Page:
What Success Looks Like

The U.S. programs in the northeast have been ongoing for some time and have in fact proven quite effective. The United States first airdropped weapons in October 2014 to the Free Syrian Army and to Kurdish People's Protection Units (YPG) during the defense of Kobani. Both are now involved in the Syrian Democratic Forces. Washington has since then continued to supply these forces with help from Iraq's Kurdistan Regional Government. The only limit to the program's success and expansion has come from the Turkish government, which objects to assisting the YPG because the Kurdish militia has close ties with Turkey's militant Kurdistan Workers' Party (PKK).

With the help of these weapons drops and a robust coalition air campaign, rebel forces managed to defeat the Islamic State at Kobani. The groups then continued their offensive in hopes of pushing the Islamic State completely out of the northeast. Many of these anti-Islamic State militias joined a coalition called Euphrates Volcano, the main coalition force north and east of the Euphrates River in Syria.

The Euphrates Volcano campaign to beat back the Islamic State in Raqqa province has been quite effective, and the rebel coalition has regained a great deal of territory. They have even managed to take all the Islamic State's border crossings east of the Euphrates River and lifted the Islamic State siege of al-Hasaka.The past year of cooperation has allowed the Euphrates Volcano forces and the U.S.-led coalition to develop an ad hoc but highly effective system to call in air support. The aerial assistance that brought victory at Kobani quickly became a critical component of the coalition's offensive operations.

The past year of cooperation has allowed the Euphrates Volcano forces and the U.S.-led coalition to develop an ad hoc but highly effective system to call in air support. The aerial assistance that brought victory at Kobani quickly became a critical component of the coalition's offensive operations.

What Are Russia's Grand Designs In Central Asia?


from The Conversation -- this post authored by David Lewis, University of Exeter

While international attention has focused on Russian military operations in Ukraine and Syria, Moscow has also been involved in a flurry of diplomatic and security initiatives to address the growing instability in northern Afghanistan.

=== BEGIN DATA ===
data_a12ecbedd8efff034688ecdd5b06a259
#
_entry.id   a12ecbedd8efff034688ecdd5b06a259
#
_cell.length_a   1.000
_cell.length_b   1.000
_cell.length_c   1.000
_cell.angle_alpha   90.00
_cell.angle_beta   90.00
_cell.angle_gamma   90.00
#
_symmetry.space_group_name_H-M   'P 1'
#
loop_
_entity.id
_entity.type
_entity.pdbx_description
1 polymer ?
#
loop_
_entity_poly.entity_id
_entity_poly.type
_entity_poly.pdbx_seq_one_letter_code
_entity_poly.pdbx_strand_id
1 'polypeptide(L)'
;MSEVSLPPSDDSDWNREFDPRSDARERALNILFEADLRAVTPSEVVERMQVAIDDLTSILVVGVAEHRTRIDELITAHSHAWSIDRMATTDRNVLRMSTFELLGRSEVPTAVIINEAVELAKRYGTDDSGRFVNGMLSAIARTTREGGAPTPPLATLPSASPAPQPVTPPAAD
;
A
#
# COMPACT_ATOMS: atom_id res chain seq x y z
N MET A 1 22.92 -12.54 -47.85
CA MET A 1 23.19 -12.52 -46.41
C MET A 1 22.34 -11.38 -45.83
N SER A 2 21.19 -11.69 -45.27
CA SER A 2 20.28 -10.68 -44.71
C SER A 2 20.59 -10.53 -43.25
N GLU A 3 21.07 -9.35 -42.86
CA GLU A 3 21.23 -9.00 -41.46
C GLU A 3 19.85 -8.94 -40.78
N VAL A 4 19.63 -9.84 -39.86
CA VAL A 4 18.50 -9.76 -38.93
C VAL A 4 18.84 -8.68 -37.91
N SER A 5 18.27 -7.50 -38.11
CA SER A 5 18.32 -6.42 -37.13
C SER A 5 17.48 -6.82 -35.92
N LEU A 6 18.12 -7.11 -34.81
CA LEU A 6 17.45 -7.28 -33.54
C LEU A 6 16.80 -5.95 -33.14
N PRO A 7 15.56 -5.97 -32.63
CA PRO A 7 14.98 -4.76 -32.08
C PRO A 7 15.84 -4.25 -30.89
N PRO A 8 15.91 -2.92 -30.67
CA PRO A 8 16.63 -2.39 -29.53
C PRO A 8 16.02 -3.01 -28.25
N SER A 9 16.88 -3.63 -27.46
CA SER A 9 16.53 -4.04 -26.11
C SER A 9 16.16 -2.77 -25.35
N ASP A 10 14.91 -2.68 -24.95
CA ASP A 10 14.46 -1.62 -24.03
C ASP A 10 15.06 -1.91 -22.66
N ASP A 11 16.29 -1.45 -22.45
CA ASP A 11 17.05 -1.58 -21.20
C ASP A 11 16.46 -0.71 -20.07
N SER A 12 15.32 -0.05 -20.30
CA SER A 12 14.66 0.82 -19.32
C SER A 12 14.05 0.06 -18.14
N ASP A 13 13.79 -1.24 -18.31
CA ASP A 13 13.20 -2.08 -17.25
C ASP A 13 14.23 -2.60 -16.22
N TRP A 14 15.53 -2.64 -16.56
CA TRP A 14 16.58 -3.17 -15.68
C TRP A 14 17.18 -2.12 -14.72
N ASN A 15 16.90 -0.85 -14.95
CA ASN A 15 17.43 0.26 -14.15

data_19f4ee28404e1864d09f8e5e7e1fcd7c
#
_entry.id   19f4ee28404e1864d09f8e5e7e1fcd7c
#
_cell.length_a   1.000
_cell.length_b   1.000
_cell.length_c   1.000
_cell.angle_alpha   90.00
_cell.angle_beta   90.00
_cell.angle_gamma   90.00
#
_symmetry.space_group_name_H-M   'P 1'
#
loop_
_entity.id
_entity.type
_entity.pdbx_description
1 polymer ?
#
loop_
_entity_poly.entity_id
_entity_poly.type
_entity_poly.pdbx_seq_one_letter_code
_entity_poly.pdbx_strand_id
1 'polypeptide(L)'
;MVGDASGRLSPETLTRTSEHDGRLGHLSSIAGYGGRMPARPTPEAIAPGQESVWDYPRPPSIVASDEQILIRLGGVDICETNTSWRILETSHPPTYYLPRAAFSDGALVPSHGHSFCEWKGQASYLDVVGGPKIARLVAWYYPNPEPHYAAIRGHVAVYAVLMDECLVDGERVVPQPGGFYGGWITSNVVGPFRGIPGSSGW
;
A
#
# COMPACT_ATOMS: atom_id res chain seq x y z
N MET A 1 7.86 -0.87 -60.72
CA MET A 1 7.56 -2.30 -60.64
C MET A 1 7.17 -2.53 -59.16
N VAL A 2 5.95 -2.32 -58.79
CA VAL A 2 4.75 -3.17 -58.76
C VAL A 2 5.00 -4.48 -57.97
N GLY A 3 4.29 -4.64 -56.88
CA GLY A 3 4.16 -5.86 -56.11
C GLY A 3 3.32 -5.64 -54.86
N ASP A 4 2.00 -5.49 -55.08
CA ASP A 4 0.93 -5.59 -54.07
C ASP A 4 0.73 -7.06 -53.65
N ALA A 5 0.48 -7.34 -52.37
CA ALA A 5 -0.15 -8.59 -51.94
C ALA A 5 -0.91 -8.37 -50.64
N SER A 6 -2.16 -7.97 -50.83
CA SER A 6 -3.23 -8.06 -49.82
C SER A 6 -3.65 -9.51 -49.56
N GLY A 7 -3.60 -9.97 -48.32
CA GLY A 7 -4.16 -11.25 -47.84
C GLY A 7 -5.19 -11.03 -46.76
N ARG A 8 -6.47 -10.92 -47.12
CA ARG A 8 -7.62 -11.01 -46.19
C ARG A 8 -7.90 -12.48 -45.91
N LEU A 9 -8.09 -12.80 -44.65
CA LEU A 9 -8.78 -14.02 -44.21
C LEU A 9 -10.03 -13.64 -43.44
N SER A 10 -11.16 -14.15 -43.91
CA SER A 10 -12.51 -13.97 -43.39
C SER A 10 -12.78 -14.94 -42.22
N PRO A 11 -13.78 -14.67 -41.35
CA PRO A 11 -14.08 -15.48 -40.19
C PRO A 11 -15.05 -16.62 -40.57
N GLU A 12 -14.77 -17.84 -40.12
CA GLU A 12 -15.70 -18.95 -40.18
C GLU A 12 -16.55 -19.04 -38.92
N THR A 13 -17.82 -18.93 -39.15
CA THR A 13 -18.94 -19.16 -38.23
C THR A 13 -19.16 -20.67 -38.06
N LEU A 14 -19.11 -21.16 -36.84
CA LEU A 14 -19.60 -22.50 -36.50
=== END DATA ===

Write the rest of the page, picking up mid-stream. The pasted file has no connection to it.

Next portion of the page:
But its moves to bolster regional security are more than just a response to local security concerns. Russia has a broader strategy that could leave it as the dominant security actor across much of Eurasia.

Even before the shock of the Taliban occupation of Kunduz in late September, Russian officials were concerned about the fragile security situation in northern Afghanistan, including the rise of Islamic State in northern Afghanistan and its potential spread to Central Asia and thence to Russia's large Muslim community. As if to emphasise the domestic threat, on October 12 Russian police announced that they had uncovered a terrorist plot in Moscow apparently involving a group of Central Asian militants.

Insecurity in Afghanistan may pose a potential security threat for Moscow, but it is being seized upon as a major geopolitical opportunity. Against a backdrop of failed Western policies across much of Russia's southern flank, Moscow is moving quickly to fill a security vacuum in the region. It is strengthening existing alliances to consolidate its hold over former Soviet republics in Central Asia and reshaping the security dynamics of the region around its own favoured security groupings - theCollective Security Treaty Organisation (CSTO) and the Shanghai Cooperation Organisation (SCO).

The first step has been a series of meeting with Central Asian leaders, all on the front line in case of renewed Afghan insecurity. A meeting between Russian president Vladimir Putin and Emomali Rakhmon, the president of Tajikistan, led to promises of more attack helicopters to bolster the existing Russian military based in the country, which has become the hub of a well-developed defence system against cross-border infiltration.
Crisis and opportunity

Putin also took time out of his birthday celebrations in Sochi to meet Almazbek Atambayev, the president of Kyrgyzstan, a country that has become the linchpin of Russia's security strategy in the region. Until 2014 Kyrgyzstan hosted a US airbase, but as I explored in a recent paper, Russia has been remarkably successful in ousting the Americans and turning Kyrgyzstan into a dependable ally in the region.

Joint Syrian-Iranian-Russian Offensive Achieves Only Limited Initial Gains

Oct 14, 2015 - Chris Kozak